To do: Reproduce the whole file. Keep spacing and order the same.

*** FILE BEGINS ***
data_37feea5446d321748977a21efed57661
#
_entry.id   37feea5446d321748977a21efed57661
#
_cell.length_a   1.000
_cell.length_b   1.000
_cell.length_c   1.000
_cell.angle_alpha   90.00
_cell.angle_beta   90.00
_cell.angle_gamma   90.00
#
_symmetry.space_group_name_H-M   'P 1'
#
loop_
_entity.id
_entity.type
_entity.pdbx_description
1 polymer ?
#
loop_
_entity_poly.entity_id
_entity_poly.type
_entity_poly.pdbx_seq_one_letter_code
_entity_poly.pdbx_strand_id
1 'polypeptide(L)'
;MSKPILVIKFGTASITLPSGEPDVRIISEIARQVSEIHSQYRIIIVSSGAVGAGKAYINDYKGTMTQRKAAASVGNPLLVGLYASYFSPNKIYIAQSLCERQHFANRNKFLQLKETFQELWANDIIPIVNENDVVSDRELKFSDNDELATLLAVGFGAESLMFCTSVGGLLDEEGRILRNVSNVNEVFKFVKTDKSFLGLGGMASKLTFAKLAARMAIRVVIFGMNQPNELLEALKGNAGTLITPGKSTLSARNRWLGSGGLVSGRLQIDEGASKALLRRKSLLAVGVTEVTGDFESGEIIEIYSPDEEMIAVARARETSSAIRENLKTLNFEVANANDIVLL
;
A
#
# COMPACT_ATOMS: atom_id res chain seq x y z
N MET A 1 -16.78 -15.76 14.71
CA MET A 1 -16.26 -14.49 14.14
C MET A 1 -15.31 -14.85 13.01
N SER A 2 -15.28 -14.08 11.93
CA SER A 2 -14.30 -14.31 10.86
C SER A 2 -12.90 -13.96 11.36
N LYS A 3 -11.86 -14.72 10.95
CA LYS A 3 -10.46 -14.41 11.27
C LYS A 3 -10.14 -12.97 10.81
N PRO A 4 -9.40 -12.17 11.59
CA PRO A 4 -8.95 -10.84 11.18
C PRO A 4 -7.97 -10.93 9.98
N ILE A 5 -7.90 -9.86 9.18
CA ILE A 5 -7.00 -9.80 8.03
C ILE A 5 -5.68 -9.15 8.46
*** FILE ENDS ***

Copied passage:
data_37feea5446d321748977a21efed57661
#
_entry.id   37feea5446d321748977a21efed57661
#
_cell.length_a   1.000
_cell.length_b   1.000
_cell.length_c   1.000
_cell.angle_alpha   90.00
_cell.angle_beta   90.00
_cell.angle_gamma   90.00
#
_symmetry.space_group_name_H-M   'P 1'
#
loop_
_entity.id
_entity.type
_entity.pdbx_description
1 polymer ?
#
loop_
_entity_poly.entity_id
_entity_poly.type
_entity_poly.pdbx_seq_one_letter_code
_entity_poly.pdbx_strand_id
1 'polypeptide(L)'
;MSKPILVIKFGTASITLPSGEPDVRIISEIARQVSEIHSQYRIIIVSSGAVGAGKAYINDYKGTMTQRKAAASVGNPLLVGLYASYFSPNKIYIAQSLCERQHFANRNKFLQLKETFQELWANDIIPIVNENDVVSDRELKFSDNDELATLLAVGFGAESLMFCTSVGGLLDEEGRILRNVSNVNEVFKFVKTDKSFLGLGGMASKLTFAKLAARMAIRVVIFGMNQPNELLEALKGNAGTLITPGKSTLSARNRWLGSGGLVSGRLQIDEGASKALLRRKSLLAVGVTEVTGDFESGEIIEIYSPDEEMIAVARARETSSAIRENLKTLNFEVANANDIVLL
;
A
#
# COMPACT_ATOMS: atom_id res chain seq x y z
N MET A 1 -16.78 -15.76 14.71
CA MET A 1 -16.26 -14.49 14.14
C MET A 1 -15.31 -14.85 13.01
N SER A 2 -15.28 -14.08 11.93
CA SER A 2 -14.30 -14.31 10.86
C SER A 2 -12.90 -13.96 11.36
N LYS A 3 -11.86 -14.72 10.95
CA LYS A 3 -10.46 -14.41 11.27
C LYS A 3 -10.14 -12.97 10.81
N PRO A 4 -9.40 -12.17 11.59
CA PRO A 4 -8.95 -10.84 11.18
C PRO A 4 -7.97 -10.93 9.98
N ILE A 5 -7.90 -9.86 9.18
CA ILE A 5 -7.00 -9.80 8.03
C ILE A 5 -5.68 -9.15 8.46